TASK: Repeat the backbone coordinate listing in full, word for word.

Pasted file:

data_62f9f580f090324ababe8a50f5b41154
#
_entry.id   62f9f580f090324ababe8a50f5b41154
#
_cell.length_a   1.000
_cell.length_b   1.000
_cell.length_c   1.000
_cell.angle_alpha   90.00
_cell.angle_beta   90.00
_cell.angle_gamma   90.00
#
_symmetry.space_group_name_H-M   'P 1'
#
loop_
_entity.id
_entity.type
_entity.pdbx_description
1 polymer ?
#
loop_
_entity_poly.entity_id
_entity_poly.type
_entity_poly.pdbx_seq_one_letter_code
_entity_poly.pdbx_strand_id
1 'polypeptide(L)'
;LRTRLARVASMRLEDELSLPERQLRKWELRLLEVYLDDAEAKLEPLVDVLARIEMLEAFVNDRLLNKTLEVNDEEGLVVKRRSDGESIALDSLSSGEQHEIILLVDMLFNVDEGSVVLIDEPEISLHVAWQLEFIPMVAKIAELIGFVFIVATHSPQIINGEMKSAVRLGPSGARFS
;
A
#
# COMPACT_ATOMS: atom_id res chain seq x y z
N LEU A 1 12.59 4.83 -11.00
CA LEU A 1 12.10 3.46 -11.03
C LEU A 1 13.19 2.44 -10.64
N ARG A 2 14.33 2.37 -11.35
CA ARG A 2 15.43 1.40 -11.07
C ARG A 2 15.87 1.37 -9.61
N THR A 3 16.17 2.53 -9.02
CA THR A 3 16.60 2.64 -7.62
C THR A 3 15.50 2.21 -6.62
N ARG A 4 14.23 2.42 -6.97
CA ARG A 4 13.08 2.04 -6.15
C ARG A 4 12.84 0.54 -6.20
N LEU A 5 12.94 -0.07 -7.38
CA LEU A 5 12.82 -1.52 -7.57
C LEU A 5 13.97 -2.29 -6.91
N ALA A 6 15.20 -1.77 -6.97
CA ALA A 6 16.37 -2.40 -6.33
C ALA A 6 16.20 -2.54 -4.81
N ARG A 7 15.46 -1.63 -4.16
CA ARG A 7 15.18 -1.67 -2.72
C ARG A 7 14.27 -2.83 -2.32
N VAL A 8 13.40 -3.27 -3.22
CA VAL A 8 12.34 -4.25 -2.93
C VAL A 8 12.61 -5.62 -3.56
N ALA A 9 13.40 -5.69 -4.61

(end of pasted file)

data_62f9f580f090324ababe8a50f5b41154
#
_entry.id   62f9f580f090324ababe8a50f5b41154
#
_cell.length_a   1.000
_cell.length_b   1.000
_cell.length_c   1.000
_cell.angle_alpha   90.00
_cell.angle_beta   90.00
_cell.angle_gamma   90.00
#
_symmetry.space_group_name_H-M   'P 1'
#
loop_
_entity.id
_entity.type
_entity.pdbx_description
1 polymer ?
#
loop_
_entity_poly.entity_id
_entity_poly.type
_entity_poly.pdbx_seq_one_letter_code
_entity_poly.pdbx_strand_id
1 'polypeptide(L)'
;LRTRLARVASMRLEDELSLPERQLRKWELRLLEVYLDDAEAKLEPLVDVLARIEMLEAFVNDRLLNKTLEVNDEEGLVVKRRSDGESIALDSLSSGEQHEIILLVDMLFNVDEGSVVLIDEPEISLHVAWQLEFIPMVAKIAELIGFVFIVATHSPQIINGEMKSAVRLGPSGARFS
;
A
#
# COMPACT_ATOMS: atom_id res chain seq x y z
N LEU A 1 12.59 4.83 -11.00
CA LEU A 1 12.10 3.46 -11.03
C LEU A 1 13.19 2.44 -10.64
N ARG A 2 14.33 2.37 -11.35
CA ARG A 2 15.43 1.40 -11.07
C ARG A 2 15.87 1.37 -9.61
N THR A 3 16.17 2.53 -9.02
CA THR A 3 16.60 2.64 -7.62
C THR A 3 15.50 2.21 -6.62
N ARG A 4 14.23 2.42 -6.97
CA ARG A 4 13.08 2.04 -6.15
C ARG A 4 12.84 0.54 -6.20
N LEU A 5 12.94 -0.07 -7.38
CA LEU A 5 12.82 -1.52 -7.57
C LEU A 5 13.97 -2.29 -6.91
N ALA A 6 15.20 -1.77 -6.97
CA ALA A 6 16.37 -2.40 -6.33
C ALA A 6 16.20 -2.54 -4.81
N ARG A 7 15.46 -1.63 -4.16
CA ARG A 7 15.18 -1.67 -2.72
C ARG A 7 14.27 -2.83 -2.32
N VAL A 8 13.40 -3.27 -3.22
CA VAL A 8 12.34 -4.25 -2.93
C VAL A 8 12.61 -5.62 -3.56
N ALA A 9 13.40 -5.69 -4.61